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Chapter: Obstetrics and Gynecology: Third-Trimester Bleeding

Third-Trimester Bleeding

Approximately 4% to 5% of pregnancies are complicated by vaginal bleeding in the third trimester.

Third-Trimester Bleeding

Approximately 4% to 5% of pregnancies are com plicated by vaginal bleeding in the third trimester.


Bleeding ranges from spotting to life-threatening hemorrhage. Intercourse and recent pelvic examinations are common precipitants of spotting, as the cervix is more vascular and friable in pregnancy. Twenty percent of car-diac output is shunted to the pregnant uterus, so significant bleeding can be quickly catastrophic. Severe hemorrhage is much less common than spotting, but remains a leading cause of maternal and fetal morbidity and mortality. Thetwo most common causes of significant bleeding are placenta previa (in which the placenta is located close to or over the cervical os) and placental abruption (premature separation of the placenta). Other important causes of bleeding are preterm cervical change, preterm labor, and uterine rupture. In many cases, bleeding remains unexplained or is attributed to local lesions. Possible causes of third-trimester bleeding are listed in Box 21.1.


A focused but comprehensive history and physical exam are crucial in assessing obstetric bleeding once the patient is stable and a reassuring fetal heart rate pattern is confirmed. While diagnosis is rarely based solely on his-tory, a differential diagnosis is usually possible after perti-nent information has been gathered. It is always important to quantify bleeding and associated symptoms, such as abdominal pain. A personal or family history of bleeding with procedures may lead to a diagnosis of a bleeding dis-order, whereas a history of cervical dysplasia and no recent pap tests would be worrisome for cervical cancer. It is also important to consider other origins of bleeding, such as hemorrhoids or bladder disorders.


A physical examination should always begin with vital signs. The fetal heart rate should be auscultated either by Doppler or electronic fetal monitor. A general review of respiratory and cardiovascular systems is warranted in all patients. Intravenous access should be established if the bleeding is heavy, estimated blood loss is significant, or the patient is unstable. A brief inspection for petechiae or bruising may be indicated if there is suspicion of a bleed-ing disorder. Particular attention should be paid to the abdomen and pelvis.

Pelvic examination should not be undertaken until placental position is confirmed, as this could cause significant bleeding in a patient with placenta previa.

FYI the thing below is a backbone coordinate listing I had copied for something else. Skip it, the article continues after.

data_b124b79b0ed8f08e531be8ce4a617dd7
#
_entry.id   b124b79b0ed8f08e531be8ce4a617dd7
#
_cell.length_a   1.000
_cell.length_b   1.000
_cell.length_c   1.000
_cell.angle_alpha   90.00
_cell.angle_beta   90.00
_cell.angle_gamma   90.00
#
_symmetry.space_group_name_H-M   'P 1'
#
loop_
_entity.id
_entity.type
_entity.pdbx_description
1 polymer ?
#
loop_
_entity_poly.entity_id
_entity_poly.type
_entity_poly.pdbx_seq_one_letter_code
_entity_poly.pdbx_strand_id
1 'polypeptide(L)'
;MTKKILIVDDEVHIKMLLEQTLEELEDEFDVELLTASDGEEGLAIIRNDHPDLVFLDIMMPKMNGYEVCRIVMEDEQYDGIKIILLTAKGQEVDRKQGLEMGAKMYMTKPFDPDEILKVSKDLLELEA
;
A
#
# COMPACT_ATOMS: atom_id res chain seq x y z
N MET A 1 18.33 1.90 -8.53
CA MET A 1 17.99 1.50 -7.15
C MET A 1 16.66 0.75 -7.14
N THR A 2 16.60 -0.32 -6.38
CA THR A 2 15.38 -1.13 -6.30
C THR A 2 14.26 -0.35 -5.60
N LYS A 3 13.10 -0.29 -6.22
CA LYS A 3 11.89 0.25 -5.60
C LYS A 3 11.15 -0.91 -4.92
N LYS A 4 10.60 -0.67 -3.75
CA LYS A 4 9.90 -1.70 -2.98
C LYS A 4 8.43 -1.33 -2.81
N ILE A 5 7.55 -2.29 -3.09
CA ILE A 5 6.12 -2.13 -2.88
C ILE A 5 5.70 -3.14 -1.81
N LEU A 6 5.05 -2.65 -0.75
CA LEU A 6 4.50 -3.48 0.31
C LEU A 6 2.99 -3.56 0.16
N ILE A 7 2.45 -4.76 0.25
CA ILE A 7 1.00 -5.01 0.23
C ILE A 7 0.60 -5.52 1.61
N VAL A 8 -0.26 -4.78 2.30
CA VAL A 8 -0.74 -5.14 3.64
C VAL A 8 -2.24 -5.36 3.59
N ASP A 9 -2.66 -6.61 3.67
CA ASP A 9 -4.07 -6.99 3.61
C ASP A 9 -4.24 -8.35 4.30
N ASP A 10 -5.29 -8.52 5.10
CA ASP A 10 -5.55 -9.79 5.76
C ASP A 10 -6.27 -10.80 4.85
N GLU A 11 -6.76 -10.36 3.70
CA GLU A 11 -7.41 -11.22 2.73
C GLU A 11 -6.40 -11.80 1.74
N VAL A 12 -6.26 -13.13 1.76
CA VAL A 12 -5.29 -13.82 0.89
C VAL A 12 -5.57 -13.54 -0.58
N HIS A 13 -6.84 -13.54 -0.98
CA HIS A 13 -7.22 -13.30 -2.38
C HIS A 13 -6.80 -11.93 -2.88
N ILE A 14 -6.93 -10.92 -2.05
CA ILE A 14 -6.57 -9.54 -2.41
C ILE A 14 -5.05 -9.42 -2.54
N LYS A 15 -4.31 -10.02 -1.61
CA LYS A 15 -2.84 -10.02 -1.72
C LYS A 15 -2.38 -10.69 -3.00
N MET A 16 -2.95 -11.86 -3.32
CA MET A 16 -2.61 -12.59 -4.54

Careful inspection of the vulva should be followed by a speculum examination of the vagina and cervix.


A common finding in pregnancy is a significant ectro-pion of the cervix, particularly among women with a his-tory of using oral contraceptives. The ectropion is an area on the ectocervix where columnar epithelium has been exposed to vaginal acidity due to eversion of the endocervix. The ectropion may appear reddened and “raw looking.” These findings may raise concerns about cancer, but they are actually benign.


Significant bleeding requires immediate management, including ongoing monitoring of vital signs and two large bore intravenous lines for administration of crystalloid fluid. Blood studies should include complete blood count, coagulation profile, and a type and cross match for 4 units. Regardless of the amount of bleeding, blood type and screen are necessary. Patients who are Rh D-negative may requireimmunoglobulin to protect against the Rh D antigen and a Kleihauer-Betke test or other test to determine feto—maternalbleeding should be performed to determine the amount of immunoglobulin needed once the bleeding has been controlled. Staff should be ready for deliv-ery. Most likely, this will require an emergency caesarean delivery and, possibly, a general anesthetic. If the bleeding is not sufficient to warrant emergency delivery and/or the fetus is preterm, then blood studies should be continued and intervenous access maintained. An ultrasound examination should be performed to assess placental location and condi-tion of the fetus. The patient should be admitted to the hos-pital to allow for close monitoring.


Box 21.1

Causes of Bleeding in the Second Half of Pregnancy


·               Varicose veins

·               Tears or lacerations


·               Tears or lacerations


·               Polyp

·               Glandular tissue (normal)

·               Cervicitis

·               Carcinoma


·               Uterine rupture

·               Placenta previa

·               Placental abruption

Vasa previa


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